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Let the Nudes Fly Free

July 24, 2001|MADISON SHOCKLEY | Madison Shockley is a writer in residence at USC's Annenberg School for Communication

As I have flown more and more in recent years I have grown increasingly embarrassed by the lack of functionality, convenience and the dismal appearance of LAX. Just as we seemed to be taking off, with millions spent in renovations, finally assuming our rightful place among the top-tier airports of the world, we get called back to the gate by some narrow-minded bureaucrats and airport employees who have no appreciation for art or its role in human culture.

We all know Dulles, Dallas, Atlanta and Denver as state-of-the-art airports. But when Cleveland and Kansas City--where I have traveled to lately--have you beat, it's time for action. I nearly jumped up and cheered when I discovered my first self-flushing toilet at LAX earlier this year.

Thus, the blatant censorship of the floor mural featuring nude figures by Susan Narduli is all the more incomprehensible.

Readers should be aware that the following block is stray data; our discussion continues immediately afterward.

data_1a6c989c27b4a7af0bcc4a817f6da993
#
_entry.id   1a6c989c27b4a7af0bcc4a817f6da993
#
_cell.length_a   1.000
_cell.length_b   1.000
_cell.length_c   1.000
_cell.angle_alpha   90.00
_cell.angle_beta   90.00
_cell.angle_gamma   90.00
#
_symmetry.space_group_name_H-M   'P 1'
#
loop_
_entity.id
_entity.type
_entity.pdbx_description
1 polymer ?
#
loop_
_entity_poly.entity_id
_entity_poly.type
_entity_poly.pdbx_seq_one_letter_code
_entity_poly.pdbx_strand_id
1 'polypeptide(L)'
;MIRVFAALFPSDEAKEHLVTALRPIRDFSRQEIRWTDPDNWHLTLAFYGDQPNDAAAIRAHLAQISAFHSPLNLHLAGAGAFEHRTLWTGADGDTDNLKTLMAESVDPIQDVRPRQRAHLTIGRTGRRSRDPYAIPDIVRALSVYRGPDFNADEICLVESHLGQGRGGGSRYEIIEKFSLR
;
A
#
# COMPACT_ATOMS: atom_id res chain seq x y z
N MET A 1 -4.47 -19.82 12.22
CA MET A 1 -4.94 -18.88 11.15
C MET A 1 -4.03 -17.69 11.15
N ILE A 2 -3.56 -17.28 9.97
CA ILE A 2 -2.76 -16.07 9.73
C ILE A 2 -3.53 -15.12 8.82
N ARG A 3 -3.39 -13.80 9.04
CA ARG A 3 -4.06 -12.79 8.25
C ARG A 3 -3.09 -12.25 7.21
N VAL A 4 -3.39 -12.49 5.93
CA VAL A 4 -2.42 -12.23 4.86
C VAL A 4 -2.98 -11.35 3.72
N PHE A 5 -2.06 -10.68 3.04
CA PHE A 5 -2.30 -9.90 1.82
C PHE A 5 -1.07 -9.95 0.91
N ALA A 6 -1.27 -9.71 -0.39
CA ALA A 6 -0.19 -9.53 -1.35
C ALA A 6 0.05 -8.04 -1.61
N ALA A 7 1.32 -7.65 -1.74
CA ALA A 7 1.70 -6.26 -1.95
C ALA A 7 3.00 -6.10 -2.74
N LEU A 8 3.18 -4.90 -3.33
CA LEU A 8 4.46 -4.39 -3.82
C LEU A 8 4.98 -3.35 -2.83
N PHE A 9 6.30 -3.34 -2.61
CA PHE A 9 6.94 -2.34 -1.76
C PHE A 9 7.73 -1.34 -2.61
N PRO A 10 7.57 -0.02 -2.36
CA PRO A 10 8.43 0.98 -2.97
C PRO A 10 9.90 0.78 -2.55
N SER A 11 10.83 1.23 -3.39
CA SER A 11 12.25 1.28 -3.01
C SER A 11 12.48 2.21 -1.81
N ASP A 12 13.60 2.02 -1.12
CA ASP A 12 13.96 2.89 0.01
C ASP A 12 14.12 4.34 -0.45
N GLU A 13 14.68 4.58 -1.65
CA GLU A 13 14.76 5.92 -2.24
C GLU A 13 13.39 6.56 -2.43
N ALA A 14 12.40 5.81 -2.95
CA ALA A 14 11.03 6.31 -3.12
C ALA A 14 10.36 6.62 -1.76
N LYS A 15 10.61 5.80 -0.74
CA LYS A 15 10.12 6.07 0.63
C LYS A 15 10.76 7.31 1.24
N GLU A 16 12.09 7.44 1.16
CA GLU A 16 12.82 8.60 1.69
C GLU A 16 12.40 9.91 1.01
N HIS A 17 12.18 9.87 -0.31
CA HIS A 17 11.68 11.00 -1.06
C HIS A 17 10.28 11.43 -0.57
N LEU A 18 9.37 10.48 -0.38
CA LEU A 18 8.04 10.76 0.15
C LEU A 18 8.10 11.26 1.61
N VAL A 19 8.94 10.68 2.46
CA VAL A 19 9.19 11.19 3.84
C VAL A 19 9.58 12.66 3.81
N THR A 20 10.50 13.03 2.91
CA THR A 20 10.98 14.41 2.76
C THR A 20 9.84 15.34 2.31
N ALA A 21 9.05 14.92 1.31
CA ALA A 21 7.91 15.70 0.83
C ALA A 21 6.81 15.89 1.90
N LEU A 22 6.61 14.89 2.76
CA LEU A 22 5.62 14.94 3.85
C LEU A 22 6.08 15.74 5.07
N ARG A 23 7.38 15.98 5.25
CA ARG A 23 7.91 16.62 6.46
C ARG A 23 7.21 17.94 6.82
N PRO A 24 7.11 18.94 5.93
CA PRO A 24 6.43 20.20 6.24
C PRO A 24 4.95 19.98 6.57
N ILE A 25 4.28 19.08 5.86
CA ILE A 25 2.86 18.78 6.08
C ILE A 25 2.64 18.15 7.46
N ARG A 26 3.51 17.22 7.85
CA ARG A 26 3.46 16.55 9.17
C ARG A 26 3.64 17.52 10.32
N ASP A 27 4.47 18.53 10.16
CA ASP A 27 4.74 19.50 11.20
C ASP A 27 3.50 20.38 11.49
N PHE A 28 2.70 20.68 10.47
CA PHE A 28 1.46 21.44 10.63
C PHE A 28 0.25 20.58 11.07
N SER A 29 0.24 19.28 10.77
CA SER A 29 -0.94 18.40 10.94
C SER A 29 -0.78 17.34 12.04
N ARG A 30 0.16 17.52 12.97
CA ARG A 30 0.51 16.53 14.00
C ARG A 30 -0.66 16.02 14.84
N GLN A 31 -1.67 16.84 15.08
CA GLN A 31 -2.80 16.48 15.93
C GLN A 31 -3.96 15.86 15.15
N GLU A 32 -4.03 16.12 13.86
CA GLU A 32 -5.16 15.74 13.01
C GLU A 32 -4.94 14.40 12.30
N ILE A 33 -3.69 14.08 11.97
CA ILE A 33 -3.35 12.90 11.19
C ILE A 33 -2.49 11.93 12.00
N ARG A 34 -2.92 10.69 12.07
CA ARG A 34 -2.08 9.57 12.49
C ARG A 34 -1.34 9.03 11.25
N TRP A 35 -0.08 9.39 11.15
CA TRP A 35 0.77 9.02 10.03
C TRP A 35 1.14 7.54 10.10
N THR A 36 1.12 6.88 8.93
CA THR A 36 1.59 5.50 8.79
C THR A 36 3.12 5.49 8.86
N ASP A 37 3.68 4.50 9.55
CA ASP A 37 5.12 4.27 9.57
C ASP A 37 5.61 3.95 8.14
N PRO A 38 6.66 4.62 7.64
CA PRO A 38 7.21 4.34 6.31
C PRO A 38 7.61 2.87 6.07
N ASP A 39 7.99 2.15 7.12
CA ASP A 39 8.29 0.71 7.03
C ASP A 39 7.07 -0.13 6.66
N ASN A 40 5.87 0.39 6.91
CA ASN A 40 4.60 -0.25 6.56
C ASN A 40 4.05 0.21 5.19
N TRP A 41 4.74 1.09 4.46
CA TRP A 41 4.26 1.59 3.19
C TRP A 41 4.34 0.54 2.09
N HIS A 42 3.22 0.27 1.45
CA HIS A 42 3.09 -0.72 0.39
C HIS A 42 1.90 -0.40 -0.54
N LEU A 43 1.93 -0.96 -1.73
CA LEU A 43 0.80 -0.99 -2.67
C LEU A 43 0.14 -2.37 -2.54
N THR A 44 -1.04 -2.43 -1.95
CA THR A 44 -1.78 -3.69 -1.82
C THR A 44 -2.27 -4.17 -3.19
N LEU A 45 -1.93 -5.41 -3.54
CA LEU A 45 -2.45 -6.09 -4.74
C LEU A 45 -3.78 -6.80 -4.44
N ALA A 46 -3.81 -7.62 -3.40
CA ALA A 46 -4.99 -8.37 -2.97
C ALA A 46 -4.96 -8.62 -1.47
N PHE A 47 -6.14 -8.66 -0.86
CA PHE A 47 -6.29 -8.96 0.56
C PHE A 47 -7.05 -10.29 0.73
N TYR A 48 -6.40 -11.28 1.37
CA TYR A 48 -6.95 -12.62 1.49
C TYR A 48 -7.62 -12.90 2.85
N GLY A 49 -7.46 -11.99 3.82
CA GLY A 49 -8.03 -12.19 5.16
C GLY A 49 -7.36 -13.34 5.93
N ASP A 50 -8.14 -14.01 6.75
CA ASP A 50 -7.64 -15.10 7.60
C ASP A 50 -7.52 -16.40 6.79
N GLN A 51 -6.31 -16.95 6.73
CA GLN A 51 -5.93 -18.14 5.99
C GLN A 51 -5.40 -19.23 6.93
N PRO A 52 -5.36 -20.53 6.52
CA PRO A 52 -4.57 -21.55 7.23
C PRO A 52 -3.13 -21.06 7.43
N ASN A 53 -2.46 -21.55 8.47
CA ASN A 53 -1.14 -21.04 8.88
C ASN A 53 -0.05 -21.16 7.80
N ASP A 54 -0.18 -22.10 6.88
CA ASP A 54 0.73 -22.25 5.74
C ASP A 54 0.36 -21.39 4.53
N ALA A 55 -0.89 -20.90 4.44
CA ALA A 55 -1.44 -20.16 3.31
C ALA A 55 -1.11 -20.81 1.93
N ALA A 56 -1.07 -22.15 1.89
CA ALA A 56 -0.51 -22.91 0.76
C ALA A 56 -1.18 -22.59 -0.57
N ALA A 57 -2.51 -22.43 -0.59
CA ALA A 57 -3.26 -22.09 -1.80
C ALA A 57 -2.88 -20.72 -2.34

Having been denied the privilege of viewing it firsthand because the art in the American Airlines terminal has been covered, I was nonetheless inspired by the pictures printed in The Times. The accompanying narrative of the artist's vision and interpretation of the universal theme of flight, made me even more eager to see it for myself.

Alas, my hopes are bogged down in a game of pass-the-buck down at City Hall.

At least in New York City the mayor stood out front and center as the self-appointed art censor, but we only are offered a few anonymous employees and unnamed company co-conspirators as the villains in this emerging melodrama. I want to know who covered it up and I want to know who can reveal it once again.

The suggestion that the airport agency will base its decision on how the art plays with the public is absurd. The public can't decide if the public can't see it.

"We are a public place and we have an obligation not to offend people

If people don't want to be offended, then they should stay where they are. If the whole world looked like Des Moines, there wouldn't really be much point to travel, would there?

I look to an airport to tell me, "Hey, you are now someplace different! Wake up and look around you." I don't want an airport to remind me of home, that's why I left in the first place.

Removing the nude figures would be an outright tragedy for the artist who gave heart and soul to its creation and for the generations yet to pass this way who would likely be given a psychedelic rendering of the Hollywood sign instead of this provocative and inspiring mural.

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